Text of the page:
Furthermore, availability isn’t the only factor when it comes to addiction rates. The pleasure that heroin and cigarettes produce is also a contributing factor. A heroin user injects ahit and feels an immediate euphoric rush and won’t inject again for another few hours. Meanwhile, a cigarette smoker will typically take 10 puffs from a single cigarette and will often smoke many cigarettes throughout the day. In other words, a heroin addict will get two strong, rapidly-delivered hits to the pleasure circuit per day while a pack-a-day smoker will get 200 weak, rapidly delivered hits per day. In other words, the act of smoking means you are being rewarded more frequently throughout the day; therefore, addiction occurs more quickly.
To illustrate this further, imagine that you have a dog that you’re training to come when called. To do so you would use a tasty treat as a reward. To create a learned association, you would have to call the dog, and when it comes, you’d immediately give him the treat. If you do this multiple times a day, the dog will learn more quickly than if you did this once a day. “So when we smoke cigarettes, we are being very effective trainers of our inner dog, creating a strong association between puffing and pleasure.”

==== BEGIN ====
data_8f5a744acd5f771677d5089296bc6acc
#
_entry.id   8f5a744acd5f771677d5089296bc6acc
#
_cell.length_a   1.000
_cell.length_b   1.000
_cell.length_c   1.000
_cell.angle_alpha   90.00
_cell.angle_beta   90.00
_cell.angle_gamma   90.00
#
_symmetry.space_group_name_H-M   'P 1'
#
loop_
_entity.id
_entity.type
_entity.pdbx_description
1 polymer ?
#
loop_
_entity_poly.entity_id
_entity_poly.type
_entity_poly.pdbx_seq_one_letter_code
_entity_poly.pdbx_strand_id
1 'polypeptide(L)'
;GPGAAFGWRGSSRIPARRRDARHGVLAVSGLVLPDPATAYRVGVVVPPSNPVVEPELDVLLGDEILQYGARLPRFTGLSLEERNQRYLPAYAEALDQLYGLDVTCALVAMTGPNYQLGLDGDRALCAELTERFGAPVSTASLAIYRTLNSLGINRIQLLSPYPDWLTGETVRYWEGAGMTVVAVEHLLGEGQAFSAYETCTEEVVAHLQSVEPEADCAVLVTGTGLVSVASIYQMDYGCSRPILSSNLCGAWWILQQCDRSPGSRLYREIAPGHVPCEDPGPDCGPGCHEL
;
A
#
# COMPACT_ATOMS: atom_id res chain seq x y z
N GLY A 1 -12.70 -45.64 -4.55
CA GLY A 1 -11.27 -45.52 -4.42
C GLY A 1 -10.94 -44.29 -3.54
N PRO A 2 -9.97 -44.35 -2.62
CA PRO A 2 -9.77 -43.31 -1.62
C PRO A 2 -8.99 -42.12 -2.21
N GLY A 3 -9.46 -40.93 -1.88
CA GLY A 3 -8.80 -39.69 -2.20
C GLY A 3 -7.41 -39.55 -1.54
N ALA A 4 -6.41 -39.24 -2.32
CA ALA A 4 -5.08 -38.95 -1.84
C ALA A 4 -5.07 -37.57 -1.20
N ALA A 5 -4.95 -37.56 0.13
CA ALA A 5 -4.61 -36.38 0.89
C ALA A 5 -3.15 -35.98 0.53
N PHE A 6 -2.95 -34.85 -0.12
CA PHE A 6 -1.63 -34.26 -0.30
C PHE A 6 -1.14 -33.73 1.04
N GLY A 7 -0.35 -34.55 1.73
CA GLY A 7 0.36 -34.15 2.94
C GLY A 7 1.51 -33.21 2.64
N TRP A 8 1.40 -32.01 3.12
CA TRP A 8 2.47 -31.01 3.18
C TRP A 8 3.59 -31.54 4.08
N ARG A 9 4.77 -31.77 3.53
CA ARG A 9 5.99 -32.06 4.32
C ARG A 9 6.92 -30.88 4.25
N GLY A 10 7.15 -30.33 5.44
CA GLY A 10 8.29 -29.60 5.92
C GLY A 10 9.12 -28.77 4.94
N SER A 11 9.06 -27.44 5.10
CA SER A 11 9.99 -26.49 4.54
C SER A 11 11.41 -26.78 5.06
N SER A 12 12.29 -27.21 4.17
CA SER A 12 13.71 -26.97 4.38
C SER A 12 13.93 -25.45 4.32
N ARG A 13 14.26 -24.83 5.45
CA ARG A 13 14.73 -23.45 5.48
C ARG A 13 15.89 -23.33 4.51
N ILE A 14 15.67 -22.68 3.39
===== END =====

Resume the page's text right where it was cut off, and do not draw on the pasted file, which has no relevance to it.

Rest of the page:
Chapter 3: Obesity is Linked to Leptin-Resistance in the Body, Which Can Lead to Overconsumption of Food
In 2008, Linden ate about 1.2 million calories in many forms, from fat-laden restaurant meals to little bags of Cheetos he furtively wolfed down behind office doors. Some weeks he routinely rode his bike for 40 minutes each night, while some weeks he stayed sedentary on the sofa. However, during that year, his weight never fluctuated by more than five pounds. He found it remarkable that with 1.2 million calories of food coming in, his body regulated his appetite and expended the right amount of energy to break even. Therefore, he concluded that the brain must receive signals from the body that indicate its weight which then allows your brain to send signals to regulate your appetite and the amount of energy your body expends.